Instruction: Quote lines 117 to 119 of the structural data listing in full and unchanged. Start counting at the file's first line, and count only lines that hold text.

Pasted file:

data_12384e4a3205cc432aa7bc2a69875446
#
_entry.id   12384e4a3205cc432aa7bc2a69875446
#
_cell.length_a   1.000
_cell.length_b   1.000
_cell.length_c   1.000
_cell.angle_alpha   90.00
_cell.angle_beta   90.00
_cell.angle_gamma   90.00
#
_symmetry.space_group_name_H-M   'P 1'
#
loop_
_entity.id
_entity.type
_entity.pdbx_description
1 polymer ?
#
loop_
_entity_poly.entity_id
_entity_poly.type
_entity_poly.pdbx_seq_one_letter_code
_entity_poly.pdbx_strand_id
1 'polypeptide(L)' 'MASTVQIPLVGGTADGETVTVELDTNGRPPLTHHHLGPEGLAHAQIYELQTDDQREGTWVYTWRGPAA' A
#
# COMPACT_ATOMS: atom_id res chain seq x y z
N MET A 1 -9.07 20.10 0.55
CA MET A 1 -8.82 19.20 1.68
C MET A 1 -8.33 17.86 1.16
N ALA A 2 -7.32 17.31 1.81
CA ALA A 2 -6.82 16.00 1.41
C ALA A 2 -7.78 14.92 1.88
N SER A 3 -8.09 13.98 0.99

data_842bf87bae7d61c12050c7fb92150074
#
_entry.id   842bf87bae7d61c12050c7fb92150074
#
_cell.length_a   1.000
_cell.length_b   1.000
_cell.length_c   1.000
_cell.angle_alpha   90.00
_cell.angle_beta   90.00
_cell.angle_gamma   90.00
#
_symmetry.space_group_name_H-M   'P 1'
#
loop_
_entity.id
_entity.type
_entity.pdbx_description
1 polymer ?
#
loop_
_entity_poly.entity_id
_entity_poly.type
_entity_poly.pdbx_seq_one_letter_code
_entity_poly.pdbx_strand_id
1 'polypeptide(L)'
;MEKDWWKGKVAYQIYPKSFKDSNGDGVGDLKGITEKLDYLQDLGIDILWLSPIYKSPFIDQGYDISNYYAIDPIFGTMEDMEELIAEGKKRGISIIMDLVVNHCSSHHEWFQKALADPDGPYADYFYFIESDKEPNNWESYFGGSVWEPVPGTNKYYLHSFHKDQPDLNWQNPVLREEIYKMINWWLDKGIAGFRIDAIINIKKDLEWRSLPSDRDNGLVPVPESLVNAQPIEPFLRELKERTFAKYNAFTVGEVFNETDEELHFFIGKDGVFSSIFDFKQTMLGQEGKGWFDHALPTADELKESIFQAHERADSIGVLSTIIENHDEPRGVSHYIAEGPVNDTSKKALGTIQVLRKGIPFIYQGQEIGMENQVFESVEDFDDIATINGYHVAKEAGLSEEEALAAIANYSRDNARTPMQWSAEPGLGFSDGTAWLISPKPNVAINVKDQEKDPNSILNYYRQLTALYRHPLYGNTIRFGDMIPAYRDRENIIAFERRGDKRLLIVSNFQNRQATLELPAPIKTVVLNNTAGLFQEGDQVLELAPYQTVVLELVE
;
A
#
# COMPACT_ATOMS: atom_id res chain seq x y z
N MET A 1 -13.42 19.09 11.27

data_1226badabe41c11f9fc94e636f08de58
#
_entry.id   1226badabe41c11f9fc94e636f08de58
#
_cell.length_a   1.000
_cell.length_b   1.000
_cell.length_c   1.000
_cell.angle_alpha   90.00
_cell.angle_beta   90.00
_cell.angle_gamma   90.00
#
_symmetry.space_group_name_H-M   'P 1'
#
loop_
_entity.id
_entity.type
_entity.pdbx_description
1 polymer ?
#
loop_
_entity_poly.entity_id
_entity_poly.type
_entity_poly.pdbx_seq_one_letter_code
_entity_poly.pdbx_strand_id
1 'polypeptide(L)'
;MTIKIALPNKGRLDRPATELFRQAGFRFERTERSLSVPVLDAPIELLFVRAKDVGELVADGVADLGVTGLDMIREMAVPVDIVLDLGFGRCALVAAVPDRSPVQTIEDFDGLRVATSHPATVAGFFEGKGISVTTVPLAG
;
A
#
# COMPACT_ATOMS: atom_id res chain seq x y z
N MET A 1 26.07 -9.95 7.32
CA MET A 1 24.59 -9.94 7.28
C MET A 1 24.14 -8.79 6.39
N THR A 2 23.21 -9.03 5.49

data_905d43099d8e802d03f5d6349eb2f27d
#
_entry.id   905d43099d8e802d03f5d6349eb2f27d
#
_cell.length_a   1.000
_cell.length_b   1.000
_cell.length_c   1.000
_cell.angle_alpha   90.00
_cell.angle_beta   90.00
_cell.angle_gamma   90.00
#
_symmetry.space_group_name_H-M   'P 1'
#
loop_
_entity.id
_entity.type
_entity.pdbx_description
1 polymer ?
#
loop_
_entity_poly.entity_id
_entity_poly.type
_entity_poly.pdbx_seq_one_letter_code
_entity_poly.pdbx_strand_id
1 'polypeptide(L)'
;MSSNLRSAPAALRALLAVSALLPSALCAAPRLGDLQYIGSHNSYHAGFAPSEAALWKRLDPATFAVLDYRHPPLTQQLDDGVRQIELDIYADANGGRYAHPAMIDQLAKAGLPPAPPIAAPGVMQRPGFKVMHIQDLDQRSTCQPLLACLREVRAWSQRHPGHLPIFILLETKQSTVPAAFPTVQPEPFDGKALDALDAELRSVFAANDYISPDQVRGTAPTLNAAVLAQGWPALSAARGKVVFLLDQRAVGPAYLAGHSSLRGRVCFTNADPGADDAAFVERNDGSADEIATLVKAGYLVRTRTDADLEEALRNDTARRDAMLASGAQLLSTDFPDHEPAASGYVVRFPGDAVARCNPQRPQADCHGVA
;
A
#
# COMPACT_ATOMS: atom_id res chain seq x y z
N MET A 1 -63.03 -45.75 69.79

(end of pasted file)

1 polymer ?
#
loop_